Ranjit Karna, CA member and president of the NC-affiliated Nepal Student Union (NSU)
, has overstepped his jurisdiction by demanding that SSP Ramesh Kharel, who arrested five NSU members on Monday for carrying guns with expired licences, be prosecuted. More than a personal opinion, Ranjit’s statement was an explicit threat to authorities at a time when his own party is heading the government.
During a regular traffic check on early Monday morning, the police caught Shubha Ram Basnet, president of the Free Student Union at Shanker Dev Campus, along with four others at Sitapaila with three guns. The police discovered that the licence of one of the pistols had not been renewed.
However, Ranjit claims the security check was premeditated and prejudiced and that his cadre should be released after they pay a fine for the guns. He blames Kharel for taking the law into his own hands and is insisting that the SSP be tried in court. But perhaps Karna is unaware that it is not just guns, it’s a crime to even drive with an expired licence.
The case leads to some intriguing questions. Why were NSU members travelling around with guns at 3am in the morning when rest of the city was fast asleep? Where were they going to or coming back from? Did they have any intentions to cause harm?
The incident also raises the issue of firearm licences. The pistol under question was registered under Shambu Ram’s father. But the permit to possess a gun is strictly personal, which means ownership does not extend to other members in the family. So why was Shambu Ram carrying his father’s pistol and moreover, with an expired licence?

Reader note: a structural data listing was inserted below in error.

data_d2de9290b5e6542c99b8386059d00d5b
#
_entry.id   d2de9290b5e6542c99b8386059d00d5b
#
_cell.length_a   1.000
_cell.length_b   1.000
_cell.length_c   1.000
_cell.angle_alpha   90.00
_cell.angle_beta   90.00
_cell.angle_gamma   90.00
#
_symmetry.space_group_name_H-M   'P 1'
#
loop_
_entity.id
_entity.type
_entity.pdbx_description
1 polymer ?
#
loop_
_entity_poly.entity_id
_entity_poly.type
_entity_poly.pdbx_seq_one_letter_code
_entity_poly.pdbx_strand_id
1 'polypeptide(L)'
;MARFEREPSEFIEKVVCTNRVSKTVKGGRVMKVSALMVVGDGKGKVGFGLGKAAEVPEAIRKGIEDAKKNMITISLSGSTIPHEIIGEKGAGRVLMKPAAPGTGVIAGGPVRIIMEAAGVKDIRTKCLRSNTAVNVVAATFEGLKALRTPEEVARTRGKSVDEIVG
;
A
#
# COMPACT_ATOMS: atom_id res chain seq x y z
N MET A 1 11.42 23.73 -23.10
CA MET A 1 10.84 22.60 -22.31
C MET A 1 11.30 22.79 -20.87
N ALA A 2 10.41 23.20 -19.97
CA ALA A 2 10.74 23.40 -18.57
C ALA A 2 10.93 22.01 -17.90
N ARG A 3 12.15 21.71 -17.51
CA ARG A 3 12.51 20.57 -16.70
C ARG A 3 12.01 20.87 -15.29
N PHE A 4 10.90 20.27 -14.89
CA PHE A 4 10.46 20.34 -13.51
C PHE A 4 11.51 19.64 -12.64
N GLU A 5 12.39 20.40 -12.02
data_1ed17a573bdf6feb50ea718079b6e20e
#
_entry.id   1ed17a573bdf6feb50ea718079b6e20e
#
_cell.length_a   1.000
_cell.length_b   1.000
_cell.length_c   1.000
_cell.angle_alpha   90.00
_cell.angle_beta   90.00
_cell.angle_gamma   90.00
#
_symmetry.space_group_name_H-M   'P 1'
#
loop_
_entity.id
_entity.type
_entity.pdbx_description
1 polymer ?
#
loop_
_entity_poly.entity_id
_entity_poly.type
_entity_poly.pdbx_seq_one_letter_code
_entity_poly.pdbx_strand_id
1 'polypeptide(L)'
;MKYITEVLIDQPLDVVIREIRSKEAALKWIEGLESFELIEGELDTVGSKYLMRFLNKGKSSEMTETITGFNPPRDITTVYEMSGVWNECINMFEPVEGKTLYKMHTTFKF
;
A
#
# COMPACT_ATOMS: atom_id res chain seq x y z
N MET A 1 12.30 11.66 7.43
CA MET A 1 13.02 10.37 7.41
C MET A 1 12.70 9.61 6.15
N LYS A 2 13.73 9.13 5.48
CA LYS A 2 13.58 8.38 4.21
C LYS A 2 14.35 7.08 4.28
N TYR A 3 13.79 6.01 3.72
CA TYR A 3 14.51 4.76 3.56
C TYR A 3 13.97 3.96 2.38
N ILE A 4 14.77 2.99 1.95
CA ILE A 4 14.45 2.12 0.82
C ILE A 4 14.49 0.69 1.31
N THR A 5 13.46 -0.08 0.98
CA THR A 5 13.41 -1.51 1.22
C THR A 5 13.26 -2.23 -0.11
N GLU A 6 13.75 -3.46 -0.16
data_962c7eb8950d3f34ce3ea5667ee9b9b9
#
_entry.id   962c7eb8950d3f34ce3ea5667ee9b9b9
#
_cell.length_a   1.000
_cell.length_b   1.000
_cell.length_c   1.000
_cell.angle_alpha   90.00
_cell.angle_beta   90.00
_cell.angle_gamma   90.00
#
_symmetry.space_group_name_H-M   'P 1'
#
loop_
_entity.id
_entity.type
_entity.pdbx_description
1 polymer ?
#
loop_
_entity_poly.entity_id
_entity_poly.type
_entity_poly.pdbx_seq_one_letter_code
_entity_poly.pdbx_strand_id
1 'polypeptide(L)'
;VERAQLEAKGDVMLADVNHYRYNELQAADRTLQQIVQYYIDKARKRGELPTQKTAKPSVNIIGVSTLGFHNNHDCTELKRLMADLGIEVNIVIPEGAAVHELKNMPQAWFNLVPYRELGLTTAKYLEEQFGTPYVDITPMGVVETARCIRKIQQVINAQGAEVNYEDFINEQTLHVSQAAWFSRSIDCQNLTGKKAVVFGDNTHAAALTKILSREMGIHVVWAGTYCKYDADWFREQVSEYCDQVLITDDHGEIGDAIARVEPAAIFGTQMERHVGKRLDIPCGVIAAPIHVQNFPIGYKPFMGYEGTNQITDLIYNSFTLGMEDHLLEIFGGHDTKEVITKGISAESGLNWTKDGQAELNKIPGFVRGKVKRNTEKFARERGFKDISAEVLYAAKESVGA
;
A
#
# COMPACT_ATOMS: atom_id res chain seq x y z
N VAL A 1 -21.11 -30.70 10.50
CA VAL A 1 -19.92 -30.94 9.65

Instead of immediately suspending the five men from NSU, president Karna put undue pressure on the police and incited other students to come out on the streets to protest. This is not the first time that NSU has bought the city to a standstill and disrupted daily life. Over the past month, Congress students have frequently wreaked havoc infront of Shanker Dev Campus.
If Karna continues to instigate students and if his men cause further suffering to common Nepalis, then the CA member should be held responsible for such disorderly behaviour and must be arrested. No one, not even a parliamentarian has the right to interfere in a criminal prosecution. So far the NC has not made any public comments on the arrests or on Karna’s statements. But the mother party needs to uphold the rule of law and stop its students from hindering investigations. Otherwise, its legitimacy to rule will be under scrutiny and NC leaders and politicians will lose their credibility.
Monday’s arrest once again exposes the criminalisation of student unions in Nepal. Leaders of different student organisations have time and again been caught breaking the law and being involved in illicit networks. To protect the country’s educational sector and to nurture a new generation of qualified and respectable leaders, it is important to bring the unions under the purview of parent parties.